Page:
Sunday, January 14, 2007
There has been surprisingly little outrage in the internets over Steve Hsu's argument that the concept of "race" has a biological basis. But still, it might be worth going over in a bit more detail the evidence supporting him, so that's what this post will aim to do; it will hopefully be worthwhile to have this all compiled in a single spot.
First, an important preliminary-- there are millions of places in the human genome where any two given people could possible differ, either by a single base change, the addition of an entire chunk of DNA, the inversion of a chunk of DNA, or whatever. Keep that in mind: millions and millions of places (for a database of many of the single base changes, see the HapMap). Now, the intuitive argument: after humans arose in Africa, they dispered themselves throughout the world. By both chance and in response to selection due to their new environments, populations in different parts of the world ended up with different frequencies of those millions of DNA variants. Simple enough. Now, below the fold, I will present the evidence that 1. the patterns of genetic variation form clusters on a world-wide scale, 2. genetic clusters coincide with what is commonly called "race", and 3. genetic variation between clusters is relevant phenotypically.
I. Genetic variation in humans forms clusters that correspond to geography
The fact that one can cluster humans together by geography based solely on their genetic information was most convincingly demonstrated in two papers (the second one is open access) by a group out of Stanford. These studies looked at several hundred variable places in the genome in 52 populations scattered across the globe. The hypothesis was as follows-- on applying a clustering algorithm to these data, individuals from similar geographic regions would end up together. I've put a representation on the right, where colors represent poplations-- on top is a pattern of variation that would lead to no clustering (the colors all blend one into the next) while on the bottom is a pattern of variation that would lead to clustering (there are subtle but noticable jumps from yellow to green, for example, though there is much variation within each color). Note that the lack of clustering would not mean that all populations are genetically the same (in the top figure, yellow and orange are not "the same" even though you couldn't find a fixed boundry between them). But indeed, the researchers found the situation corresponding to the bottom figure-- the individuals formed five clusters which represented, in the authors' words, "Africa, Eurasia (Europe, Middle East, and Central/South Asia), East Asia, Oceania, and the Americas". Some populations were exceptions, of course (there are always exceptions in biology)-- they seemed to be a mix between two clusters, or could even form their own cluster in certain models.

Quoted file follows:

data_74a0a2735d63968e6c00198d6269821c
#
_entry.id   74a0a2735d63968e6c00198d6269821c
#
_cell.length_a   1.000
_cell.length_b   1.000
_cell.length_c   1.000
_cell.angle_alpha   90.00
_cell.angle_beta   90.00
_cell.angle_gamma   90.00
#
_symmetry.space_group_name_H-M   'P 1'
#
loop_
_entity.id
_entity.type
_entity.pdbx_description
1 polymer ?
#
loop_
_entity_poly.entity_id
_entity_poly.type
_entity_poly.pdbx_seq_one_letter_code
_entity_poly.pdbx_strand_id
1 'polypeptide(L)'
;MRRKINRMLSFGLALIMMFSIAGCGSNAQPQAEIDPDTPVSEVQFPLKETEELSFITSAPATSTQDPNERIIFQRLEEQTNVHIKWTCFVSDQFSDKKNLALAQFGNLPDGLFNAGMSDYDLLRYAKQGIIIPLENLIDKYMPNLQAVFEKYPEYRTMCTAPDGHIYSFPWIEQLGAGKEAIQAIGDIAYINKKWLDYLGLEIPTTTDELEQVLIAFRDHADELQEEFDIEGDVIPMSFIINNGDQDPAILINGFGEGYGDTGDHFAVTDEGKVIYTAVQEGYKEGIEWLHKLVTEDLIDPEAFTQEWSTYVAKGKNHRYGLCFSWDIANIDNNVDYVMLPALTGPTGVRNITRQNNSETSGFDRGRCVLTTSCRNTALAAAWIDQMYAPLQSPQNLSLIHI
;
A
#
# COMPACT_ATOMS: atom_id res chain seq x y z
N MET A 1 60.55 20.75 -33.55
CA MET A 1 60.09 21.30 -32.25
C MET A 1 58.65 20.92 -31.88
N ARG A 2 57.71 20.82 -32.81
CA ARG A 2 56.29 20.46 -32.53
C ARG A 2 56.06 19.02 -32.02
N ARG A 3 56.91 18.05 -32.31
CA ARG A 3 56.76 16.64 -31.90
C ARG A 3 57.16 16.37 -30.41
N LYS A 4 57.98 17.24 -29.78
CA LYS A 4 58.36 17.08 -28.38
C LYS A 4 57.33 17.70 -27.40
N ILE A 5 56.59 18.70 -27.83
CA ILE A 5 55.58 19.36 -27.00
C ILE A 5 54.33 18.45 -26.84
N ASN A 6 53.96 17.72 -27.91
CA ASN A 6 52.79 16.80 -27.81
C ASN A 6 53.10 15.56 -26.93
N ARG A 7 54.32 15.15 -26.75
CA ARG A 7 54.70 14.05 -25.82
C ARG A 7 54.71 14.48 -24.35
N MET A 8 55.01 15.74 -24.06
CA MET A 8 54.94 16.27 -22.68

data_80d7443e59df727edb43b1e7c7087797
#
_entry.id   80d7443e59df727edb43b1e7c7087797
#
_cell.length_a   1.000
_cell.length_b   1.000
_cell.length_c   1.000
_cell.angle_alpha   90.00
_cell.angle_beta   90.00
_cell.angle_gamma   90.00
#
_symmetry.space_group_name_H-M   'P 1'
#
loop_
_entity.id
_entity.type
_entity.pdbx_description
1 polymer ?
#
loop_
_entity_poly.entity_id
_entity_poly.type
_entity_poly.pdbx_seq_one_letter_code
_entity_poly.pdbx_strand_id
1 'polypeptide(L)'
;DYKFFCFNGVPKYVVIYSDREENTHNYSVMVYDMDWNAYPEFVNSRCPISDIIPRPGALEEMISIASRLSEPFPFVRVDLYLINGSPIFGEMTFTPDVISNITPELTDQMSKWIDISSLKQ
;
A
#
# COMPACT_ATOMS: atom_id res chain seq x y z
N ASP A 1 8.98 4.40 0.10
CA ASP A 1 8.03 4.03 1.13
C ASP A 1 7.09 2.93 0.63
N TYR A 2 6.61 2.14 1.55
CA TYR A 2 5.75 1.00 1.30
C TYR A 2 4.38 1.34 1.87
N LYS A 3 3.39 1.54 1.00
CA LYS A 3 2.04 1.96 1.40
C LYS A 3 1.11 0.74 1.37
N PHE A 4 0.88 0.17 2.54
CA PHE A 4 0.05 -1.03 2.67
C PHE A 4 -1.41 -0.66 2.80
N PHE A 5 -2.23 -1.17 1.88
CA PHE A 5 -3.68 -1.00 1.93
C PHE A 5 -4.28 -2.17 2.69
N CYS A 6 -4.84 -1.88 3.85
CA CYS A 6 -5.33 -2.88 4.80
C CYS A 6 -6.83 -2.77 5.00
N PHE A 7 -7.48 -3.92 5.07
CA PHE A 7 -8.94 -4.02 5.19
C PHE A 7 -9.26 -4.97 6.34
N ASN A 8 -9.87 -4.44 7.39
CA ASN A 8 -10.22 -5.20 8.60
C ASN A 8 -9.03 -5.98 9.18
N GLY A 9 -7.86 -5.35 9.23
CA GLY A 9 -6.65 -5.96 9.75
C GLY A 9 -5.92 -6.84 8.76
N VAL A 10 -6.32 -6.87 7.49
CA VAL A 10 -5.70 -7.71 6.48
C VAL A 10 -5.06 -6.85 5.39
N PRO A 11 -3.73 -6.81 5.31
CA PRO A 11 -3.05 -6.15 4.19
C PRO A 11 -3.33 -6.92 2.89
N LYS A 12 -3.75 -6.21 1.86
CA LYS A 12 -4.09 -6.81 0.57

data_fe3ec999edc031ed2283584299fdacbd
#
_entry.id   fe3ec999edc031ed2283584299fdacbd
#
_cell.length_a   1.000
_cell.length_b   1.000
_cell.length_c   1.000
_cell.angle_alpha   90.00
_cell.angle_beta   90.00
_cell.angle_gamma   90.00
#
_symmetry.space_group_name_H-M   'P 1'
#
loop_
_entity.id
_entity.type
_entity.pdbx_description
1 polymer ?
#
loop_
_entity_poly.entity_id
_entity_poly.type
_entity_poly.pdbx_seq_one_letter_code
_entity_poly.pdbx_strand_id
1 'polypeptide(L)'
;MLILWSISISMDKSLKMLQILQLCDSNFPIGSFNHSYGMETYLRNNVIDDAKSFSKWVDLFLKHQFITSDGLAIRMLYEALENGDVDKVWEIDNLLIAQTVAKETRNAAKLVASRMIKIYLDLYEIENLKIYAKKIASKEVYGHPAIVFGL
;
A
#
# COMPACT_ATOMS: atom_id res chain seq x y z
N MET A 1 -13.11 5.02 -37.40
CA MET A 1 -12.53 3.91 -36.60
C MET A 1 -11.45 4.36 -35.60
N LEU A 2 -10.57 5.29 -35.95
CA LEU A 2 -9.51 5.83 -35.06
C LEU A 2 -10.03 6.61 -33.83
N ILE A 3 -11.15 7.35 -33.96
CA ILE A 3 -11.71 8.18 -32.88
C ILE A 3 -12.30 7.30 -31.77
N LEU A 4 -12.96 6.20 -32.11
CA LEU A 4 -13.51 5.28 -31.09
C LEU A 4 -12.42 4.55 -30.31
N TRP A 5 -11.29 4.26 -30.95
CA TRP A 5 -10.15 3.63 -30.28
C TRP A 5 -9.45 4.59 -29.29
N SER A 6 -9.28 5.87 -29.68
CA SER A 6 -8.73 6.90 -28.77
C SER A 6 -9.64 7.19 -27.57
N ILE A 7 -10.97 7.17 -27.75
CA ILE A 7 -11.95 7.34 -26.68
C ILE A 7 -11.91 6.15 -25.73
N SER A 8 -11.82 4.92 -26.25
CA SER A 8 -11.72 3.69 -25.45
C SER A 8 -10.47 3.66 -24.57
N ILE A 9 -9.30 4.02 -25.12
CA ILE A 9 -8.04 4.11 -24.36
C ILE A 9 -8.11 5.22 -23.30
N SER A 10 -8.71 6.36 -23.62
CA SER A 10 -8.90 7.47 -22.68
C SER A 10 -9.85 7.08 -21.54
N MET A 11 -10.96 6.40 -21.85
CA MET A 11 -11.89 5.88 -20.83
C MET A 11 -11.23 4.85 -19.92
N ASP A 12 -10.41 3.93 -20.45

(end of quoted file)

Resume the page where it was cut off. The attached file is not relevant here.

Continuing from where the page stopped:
But in general, the second model in the figure is a good fit for human variation based on the spots in the genome used by these researchers-- continents correspond to clusters, and geographic barriers like the Himalayas or an ocean correspond to those areas where a "jump" from one cluster to the next occurrs.
II. Clusters and race
The fact that humans cluster together based on genetic information could, in theory, be entirely orthoganal to the concept of race. However, at least in the United State (where this has been explicitly tested), this is not the case. The most important reason for this, in my mind, is that the ancestors of European-Americans and African-Americans were not randomly sampled from the globe (there's a bias towards points on the globe that are quite distant), and this non-random sampling accentuates the genetic differences between the two groups. But in any case, the reasons for this are irrelevant to the argument; let's look at the data.
The basis for this assertion comes from a paper (open access) by a different set of researchers at Stanford, who assembled a group of Americans who identified themselves as either African-American, white, East Asian, or Hispanic. They followed a similar protocal as the studies in the first section-- they took DNA from all individuals, looked a hundreds of different DNA variants, and applied a clustering algorithm. They then looked to see if their clusters corresponded to self-reported group. And indeed, in 3631 out of 3636 cases (99.85%), the individuals were clustered by the algorithm into the "correct" racial group.